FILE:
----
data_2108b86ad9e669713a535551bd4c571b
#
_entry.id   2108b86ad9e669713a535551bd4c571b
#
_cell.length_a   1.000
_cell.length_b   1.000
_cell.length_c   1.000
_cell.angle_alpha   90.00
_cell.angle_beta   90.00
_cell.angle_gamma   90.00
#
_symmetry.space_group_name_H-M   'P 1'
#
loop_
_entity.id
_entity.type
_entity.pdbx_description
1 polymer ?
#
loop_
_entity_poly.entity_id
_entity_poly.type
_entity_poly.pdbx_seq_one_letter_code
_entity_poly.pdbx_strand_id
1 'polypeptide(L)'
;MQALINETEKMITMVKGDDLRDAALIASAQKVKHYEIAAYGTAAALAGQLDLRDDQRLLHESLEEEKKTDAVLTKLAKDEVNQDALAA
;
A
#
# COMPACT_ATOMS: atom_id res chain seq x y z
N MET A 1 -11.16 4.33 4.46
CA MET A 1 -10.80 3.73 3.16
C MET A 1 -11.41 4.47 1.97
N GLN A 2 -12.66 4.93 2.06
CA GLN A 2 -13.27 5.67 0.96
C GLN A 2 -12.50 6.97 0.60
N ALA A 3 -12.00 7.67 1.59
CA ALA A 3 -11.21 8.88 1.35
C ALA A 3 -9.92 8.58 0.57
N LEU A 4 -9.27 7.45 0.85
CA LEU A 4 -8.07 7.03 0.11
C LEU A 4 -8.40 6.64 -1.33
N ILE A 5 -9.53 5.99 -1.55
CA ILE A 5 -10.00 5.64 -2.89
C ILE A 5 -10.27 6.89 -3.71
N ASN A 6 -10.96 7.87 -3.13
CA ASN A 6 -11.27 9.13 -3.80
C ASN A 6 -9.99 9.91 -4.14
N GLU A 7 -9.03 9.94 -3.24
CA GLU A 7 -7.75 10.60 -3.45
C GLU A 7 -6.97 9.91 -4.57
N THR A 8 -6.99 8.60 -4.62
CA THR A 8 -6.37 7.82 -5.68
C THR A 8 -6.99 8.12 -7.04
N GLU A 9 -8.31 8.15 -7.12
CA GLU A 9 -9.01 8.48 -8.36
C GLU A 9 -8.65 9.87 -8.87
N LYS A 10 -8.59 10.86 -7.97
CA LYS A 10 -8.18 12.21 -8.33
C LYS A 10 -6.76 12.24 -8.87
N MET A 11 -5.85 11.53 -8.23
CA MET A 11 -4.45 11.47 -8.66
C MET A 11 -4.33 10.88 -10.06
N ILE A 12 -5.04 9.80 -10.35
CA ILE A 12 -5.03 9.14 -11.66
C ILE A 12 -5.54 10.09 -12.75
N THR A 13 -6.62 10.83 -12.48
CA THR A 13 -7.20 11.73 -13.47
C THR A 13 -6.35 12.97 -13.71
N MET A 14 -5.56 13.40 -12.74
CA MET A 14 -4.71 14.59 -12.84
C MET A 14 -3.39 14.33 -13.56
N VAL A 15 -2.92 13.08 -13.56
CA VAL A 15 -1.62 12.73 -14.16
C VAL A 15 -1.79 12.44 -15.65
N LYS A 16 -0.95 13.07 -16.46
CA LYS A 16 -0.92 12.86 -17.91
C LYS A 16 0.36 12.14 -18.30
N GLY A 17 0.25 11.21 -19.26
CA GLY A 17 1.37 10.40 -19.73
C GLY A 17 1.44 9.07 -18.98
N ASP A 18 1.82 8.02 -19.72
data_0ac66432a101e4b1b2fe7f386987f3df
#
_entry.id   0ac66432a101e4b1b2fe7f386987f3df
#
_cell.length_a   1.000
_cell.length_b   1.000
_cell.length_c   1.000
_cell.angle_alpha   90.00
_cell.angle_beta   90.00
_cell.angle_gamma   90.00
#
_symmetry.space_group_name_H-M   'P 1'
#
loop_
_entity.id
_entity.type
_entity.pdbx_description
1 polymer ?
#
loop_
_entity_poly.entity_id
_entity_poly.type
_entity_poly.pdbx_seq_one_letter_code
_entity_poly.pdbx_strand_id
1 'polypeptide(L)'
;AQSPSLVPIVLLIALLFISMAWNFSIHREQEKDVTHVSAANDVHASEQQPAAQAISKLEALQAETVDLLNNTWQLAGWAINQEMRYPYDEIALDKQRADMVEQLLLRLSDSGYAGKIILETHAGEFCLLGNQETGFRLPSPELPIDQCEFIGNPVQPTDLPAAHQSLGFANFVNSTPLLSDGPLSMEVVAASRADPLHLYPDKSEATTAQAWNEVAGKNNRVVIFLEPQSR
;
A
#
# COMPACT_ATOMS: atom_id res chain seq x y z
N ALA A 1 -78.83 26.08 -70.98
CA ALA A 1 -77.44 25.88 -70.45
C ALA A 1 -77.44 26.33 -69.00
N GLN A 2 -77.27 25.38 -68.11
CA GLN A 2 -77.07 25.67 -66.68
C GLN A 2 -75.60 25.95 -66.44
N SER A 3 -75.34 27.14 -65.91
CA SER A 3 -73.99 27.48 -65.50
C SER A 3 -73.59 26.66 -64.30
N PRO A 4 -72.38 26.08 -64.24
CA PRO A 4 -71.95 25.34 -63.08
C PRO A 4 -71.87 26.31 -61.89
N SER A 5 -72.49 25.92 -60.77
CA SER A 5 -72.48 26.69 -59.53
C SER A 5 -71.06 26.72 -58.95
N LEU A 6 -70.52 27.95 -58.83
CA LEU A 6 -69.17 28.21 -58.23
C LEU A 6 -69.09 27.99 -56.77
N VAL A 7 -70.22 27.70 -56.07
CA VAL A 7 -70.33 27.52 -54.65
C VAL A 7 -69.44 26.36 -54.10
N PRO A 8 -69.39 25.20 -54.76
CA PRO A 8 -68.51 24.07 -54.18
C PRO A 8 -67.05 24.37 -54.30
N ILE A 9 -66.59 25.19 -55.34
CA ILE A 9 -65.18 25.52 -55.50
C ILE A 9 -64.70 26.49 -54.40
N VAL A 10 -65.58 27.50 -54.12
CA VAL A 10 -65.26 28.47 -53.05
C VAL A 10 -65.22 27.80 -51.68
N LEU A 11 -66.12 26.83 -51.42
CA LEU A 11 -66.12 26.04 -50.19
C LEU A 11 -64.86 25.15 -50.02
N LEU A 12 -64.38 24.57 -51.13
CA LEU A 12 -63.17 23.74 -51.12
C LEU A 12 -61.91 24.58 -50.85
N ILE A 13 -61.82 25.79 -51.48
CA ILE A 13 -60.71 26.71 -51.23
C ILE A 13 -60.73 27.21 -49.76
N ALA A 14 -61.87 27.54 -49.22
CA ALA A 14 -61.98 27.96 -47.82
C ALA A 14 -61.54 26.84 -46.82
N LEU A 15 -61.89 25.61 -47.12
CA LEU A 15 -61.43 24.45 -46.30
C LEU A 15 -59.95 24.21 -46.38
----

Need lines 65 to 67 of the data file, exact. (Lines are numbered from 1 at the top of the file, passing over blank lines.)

CA ILE A 12 -5.03 9.14 -11.66
C ILE A 12 -5.54 10.09 -12.75
N THR A 13 -6.62 10.83 -12.48